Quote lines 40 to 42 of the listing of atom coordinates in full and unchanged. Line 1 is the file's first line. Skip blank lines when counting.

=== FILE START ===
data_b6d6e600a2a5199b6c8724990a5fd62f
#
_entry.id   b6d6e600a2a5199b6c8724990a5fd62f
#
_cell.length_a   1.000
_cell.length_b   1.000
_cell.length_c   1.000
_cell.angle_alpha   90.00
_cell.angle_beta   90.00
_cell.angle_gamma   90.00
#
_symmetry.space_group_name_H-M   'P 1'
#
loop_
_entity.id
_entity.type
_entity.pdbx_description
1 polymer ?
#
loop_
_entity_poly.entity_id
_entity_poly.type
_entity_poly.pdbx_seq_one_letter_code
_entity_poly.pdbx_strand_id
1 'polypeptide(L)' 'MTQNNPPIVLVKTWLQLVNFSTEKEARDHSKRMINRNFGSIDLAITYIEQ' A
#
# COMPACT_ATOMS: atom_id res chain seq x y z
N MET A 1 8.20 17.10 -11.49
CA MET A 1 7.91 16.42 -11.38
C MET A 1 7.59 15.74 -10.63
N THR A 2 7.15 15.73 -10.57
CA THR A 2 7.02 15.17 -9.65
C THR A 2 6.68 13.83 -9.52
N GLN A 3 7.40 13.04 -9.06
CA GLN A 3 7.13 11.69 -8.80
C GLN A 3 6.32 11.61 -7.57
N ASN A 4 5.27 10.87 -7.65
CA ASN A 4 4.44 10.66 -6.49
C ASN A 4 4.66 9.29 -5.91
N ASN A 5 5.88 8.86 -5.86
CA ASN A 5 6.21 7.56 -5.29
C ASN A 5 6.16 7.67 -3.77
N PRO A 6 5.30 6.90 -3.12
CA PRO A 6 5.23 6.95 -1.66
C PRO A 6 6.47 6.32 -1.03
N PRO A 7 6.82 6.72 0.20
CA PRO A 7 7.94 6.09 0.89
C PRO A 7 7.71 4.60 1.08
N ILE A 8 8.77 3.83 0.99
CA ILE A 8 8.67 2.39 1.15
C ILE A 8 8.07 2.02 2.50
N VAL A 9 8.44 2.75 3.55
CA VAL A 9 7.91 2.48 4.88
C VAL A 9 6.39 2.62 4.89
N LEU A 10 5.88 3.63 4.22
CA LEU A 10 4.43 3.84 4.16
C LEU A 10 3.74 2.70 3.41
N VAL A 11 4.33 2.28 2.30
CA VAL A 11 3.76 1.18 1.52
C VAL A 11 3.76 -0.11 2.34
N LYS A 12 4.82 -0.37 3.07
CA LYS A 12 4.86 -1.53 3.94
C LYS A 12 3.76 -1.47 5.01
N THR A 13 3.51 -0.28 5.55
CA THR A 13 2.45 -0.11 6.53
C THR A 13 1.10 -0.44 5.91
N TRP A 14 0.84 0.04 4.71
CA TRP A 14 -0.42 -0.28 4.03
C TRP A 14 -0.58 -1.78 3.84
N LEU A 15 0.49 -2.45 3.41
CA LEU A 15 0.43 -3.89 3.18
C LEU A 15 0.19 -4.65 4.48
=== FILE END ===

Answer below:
N ASN A 5 5.88 8.86 -5.86
CA ASN A 5 6.21 7.56 -5.29
C ASN A 5 6.16 7.67 -3.77